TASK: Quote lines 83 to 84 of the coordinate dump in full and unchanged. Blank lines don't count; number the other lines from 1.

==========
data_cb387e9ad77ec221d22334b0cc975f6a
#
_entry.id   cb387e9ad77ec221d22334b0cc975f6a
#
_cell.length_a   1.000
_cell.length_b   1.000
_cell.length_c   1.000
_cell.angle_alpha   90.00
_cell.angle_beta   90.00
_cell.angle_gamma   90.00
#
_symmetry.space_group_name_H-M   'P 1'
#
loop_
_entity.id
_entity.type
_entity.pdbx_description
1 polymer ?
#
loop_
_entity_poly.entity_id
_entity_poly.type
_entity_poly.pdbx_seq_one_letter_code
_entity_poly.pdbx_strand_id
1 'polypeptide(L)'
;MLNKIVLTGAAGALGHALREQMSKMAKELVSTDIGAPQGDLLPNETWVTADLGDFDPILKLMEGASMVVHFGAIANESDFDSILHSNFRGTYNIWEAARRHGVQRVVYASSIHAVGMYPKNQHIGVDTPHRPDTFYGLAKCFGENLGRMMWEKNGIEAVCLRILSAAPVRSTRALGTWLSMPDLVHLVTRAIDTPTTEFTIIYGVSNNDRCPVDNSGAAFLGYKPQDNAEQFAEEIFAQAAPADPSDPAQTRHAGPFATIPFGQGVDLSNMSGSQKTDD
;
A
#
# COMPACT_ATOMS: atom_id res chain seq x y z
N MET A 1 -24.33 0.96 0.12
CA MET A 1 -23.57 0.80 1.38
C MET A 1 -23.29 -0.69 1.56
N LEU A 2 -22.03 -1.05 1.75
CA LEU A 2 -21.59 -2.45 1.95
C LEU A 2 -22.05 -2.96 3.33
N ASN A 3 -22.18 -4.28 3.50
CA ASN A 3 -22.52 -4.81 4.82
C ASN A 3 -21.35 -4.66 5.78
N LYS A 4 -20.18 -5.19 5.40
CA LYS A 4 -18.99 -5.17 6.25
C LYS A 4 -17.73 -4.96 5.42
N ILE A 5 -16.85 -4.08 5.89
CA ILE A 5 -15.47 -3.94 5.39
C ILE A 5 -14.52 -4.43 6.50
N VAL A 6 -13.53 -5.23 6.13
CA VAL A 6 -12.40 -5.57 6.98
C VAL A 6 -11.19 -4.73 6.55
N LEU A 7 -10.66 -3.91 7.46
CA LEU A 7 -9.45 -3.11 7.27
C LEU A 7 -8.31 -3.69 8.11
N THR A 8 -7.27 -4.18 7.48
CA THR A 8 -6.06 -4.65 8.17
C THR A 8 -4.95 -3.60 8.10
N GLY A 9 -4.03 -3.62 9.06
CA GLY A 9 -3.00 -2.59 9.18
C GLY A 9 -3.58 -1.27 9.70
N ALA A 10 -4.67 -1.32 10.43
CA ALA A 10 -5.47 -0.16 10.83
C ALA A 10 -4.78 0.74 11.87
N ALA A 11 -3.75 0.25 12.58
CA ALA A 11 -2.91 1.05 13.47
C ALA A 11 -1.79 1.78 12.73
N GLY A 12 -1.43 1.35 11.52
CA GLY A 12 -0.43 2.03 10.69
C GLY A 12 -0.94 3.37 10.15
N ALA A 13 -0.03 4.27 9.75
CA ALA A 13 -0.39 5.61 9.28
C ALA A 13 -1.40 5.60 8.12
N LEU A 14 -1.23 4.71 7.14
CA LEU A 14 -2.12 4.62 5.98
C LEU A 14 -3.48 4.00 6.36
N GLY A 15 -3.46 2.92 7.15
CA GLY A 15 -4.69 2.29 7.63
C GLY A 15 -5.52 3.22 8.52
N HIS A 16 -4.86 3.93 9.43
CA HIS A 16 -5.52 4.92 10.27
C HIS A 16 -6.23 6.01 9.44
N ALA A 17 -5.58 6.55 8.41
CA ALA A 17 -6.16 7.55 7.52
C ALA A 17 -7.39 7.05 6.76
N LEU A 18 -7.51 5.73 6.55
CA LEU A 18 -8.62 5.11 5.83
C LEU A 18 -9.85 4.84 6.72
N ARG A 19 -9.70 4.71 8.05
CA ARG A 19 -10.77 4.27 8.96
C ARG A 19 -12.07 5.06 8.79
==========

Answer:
CA LEU A 18 -8.62 5.11 5.83
C LEU A 18 -9.85 4.84 6.72